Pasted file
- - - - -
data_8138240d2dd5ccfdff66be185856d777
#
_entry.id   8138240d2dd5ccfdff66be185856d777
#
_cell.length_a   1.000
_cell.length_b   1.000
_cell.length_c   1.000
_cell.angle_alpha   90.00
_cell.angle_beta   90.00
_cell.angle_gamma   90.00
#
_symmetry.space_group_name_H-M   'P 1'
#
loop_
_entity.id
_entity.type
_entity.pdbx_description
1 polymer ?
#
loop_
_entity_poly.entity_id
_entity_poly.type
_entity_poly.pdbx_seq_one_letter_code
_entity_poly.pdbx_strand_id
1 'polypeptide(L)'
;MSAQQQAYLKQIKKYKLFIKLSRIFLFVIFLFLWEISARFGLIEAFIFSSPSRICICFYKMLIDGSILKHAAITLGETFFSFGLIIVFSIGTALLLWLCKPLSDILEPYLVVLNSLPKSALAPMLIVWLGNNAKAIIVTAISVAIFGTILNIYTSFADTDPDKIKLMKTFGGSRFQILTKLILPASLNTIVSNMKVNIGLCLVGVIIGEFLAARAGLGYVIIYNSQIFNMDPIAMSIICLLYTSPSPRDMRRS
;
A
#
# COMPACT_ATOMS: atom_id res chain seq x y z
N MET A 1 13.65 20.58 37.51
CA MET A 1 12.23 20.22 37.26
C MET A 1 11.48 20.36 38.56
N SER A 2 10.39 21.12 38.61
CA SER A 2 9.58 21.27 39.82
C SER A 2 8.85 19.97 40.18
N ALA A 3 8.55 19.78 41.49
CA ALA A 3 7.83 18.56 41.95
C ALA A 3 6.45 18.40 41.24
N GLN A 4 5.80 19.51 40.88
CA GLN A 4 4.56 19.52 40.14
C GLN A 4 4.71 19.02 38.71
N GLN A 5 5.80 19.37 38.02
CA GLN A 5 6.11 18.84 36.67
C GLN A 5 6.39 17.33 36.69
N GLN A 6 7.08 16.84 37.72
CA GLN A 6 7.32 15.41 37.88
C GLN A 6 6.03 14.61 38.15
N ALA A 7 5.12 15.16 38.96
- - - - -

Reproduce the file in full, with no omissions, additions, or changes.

data_8138240d2dd5ccfdff66be185856d777
#
_entry.id   8138240d2dd5ccfdff66be185856d777
#
_cell.length_a   1.000
_cell.length_b   1.000
_cell.length_c   1.000
_cell.angle_alpha   90.00
_cell.angle_beta   90.00
_cell.angle_gamma   90.00
#
_symmetry.space_group_name_H-M   'P 1'
#
loop_
_entity.id
_entity.type
_entity.pdbx_description
1 polymer ?
#
loop_
_entity_poly.entity_id
_entity_poly.type
_entity_poly.pdbx_seq_one_letter_code
_entity_poly.pdbx_strand_id
1 'polypeptide(L)'
;MSAQQQAYLKQIKKYKLFIKLSRIFLFVIFLFLWEISARFGLIEAFIFSSPSRICICFYKMLIDGSILKHAAITLGETFFSFGLIIVFSIGTALLLWLCKPLSDILEPYLVVLNSLPKSALAPMLIVWLGNNAKAIIVTAISVAIFGTILNIYTSFADTDPDKIKLMKTFGGSRFQILTKLILPASLNTIVSNMKVNIGLCLVGVIIGEFLAARAGLGYVIIYNSQIFNMDPIAMSIICLLYTSPSPRDMRRS
;
A
#
# COMPACT_ATOMS: atom_id res chain seq x y z
N MET A 1 13.65 20.58 37.51
CA MET A 1 12.23 20.22 37.26
C MET A 1 11.48 20.36 38.56
N SER A 2 10.39 21.12 38.61
CA SER A 2 9.58 21.27 39.82
C SER A 2 8.85 19.97 40.18
N ALA A 3 8.55 19.78 41.49
CA ALA A 3 7.83 18.56 41.95
C ALA A 3 6.45 18.40 41.24
N GLN A 4 5.80 19.51 40.88
CA GLN A 4 4.56 19.52 40.14
C GLN A 4 4.71 19.02 38.71
N GLN A 5 5.80 19.37 38.02
CA GLN A 5 6.11 18.84 36.67
C GLN A 5 6.39 17.33 36.69
N GLN A 6 7.08 16.84 37.72
CA GLN A 6 7.32 15.41 37.88
C GLN A 6 6.03 14.61 38.15
N ALA A 7 5.12 15.16 38.96